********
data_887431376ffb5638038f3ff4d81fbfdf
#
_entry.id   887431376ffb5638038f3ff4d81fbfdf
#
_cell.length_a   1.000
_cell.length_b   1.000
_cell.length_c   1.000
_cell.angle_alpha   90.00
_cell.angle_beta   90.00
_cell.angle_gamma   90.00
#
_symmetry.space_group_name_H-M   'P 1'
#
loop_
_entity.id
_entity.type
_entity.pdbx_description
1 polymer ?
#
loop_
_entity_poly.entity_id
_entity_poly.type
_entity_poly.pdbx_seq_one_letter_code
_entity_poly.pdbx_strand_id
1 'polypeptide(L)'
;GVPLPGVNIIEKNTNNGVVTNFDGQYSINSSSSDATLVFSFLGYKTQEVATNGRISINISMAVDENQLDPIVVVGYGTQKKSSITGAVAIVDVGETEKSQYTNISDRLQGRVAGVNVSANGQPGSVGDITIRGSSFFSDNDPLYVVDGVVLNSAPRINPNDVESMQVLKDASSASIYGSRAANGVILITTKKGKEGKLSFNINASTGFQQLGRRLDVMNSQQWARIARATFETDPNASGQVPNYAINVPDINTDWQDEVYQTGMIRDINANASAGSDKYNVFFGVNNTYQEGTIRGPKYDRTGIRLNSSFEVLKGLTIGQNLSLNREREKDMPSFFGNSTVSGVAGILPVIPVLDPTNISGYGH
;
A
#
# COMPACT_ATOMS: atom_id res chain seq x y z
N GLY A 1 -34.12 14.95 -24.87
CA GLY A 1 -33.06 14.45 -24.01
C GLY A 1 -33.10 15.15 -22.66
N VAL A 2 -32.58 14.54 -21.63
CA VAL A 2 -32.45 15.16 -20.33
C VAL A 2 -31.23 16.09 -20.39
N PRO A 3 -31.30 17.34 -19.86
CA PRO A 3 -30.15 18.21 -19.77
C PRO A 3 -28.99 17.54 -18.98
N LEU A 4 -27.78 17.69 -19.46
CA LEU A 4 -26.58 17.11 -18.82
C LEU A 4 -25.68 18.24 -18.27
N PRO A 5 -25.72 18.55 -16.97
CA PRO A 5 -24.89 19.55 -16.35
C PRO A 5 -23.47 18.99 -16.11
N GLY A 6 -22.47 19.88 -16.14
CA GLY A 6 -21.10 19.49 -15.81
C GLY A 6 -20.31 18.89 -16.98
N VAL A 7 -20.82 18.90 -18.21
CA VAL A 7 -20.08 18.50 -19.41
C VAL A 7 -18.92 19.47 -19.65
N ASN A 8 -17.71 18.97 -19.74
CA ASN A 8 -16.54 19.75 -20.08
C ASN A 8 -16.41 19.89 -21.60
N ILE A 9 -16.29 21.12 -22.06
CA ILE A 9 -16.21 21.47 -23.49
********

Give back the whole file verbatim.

data_887431376ffb5638038f3ff4d81fbfdf
#
_entry.id   887431376ffb5638038f3ff4d81fbfdf
#
_cell.length_a   1.000
_cell.length_b   1.000
_cell.length_c   1.000
_cell.angle_alpha   90.00
_cell.angle_beta   90.00
_cell.angle_gamma   90.00
#
_symmetry.space_group_name_H-M   'P 1'
#
loop_
_entity.id
_entity.type
_entity.pdbx_description
1 polymer ?
#
loop_
_entity_poly.entity_id
_entity_poly.type
_entity_poly.pdbx_seq_one_letter_code
_entity_poly.pdbx_strand_id
1 'polypeptide(L)'
;GVPLPGVNIIEKNTNNGVVTNFDGQYSINSSSSDATLVFSFLGYKTQEVATNGRISINISMAVDENQLDPIVVVGYGTQKKSSITGAVAIVDVGETEKSQYTNISDRLQGRVAGVNVSANGQPGSVGDITIRGSSFFSDNDPLYVVDGVVLNSAPRINPNDVESMQVLKDASSASIYGSRAANGVILITTKKGKEGKLSFNINASTGFQQLGRRLDVMNSQQWARIARATFETDPNASGQVPNYAINVPDINTDWQDEVYQTGMIRDINANASAGSDKYNVFFGVNNTYQEGTIRGPKYDRTGIRLNSSFEVLKGLTIGQNLSLNREREKDMPSFFGNSTVSGVAGILPVIPVLDPTNISGYGH
;
A
#
# COMPACT_ATOMS: atom_id res chain seq x y z
N GLY A 1 -34.12 14.95 -24.87
CA GLY A 1 -33.06 14.45 -24.01
C GLY A 1 -33.10 15.15 -22.66
N VAL A 2 -32.58 14.54 -21.63
CA VAL A 2 -32.45 15.16 -20.33
C VAL A 2 -31.23 16.09 -20.39
N PRO A 3 -31.30 17.34 -19.86
CA PRO A 3 -30.15 18.21 -19.77
C PRO A 3 -28.99 17.54 -18.98
N LEU A 4 -27.78 17.69 -19.46
CA LEU A 4 -26.58 17.11 -18.82
C LEU A 4 -25.68 18.24 -18.27
N PRO A 5 -25.72 18.55 -16.97
CA PRO A 5 -24.89 19.55 -16.35
C PRO A 5 -23.47 18.99 -16.11
N GLY A 6 -22.47 19.88 -16.14
CA GLY A 6 -21.10 19.49 -15.81
C GLY A 6 -20.31 18.89 -16.98
N VAL A 7 -20.82 18.90 -18.21
CA VAL A 7 -20.08 18.50 -19.41
C VAL A 7 -18.92 19.47 -19.65
N ASN A 8 -17.71 18.97 -19.74
CA ASN A 8 -16.54 19.75 -20.08
C ASN A 8 -16.41 19.89 -21.60
N ILE A 9 -16.29 21.12 -22.06
CA ILE A 9 -16.21 21.47 -23.49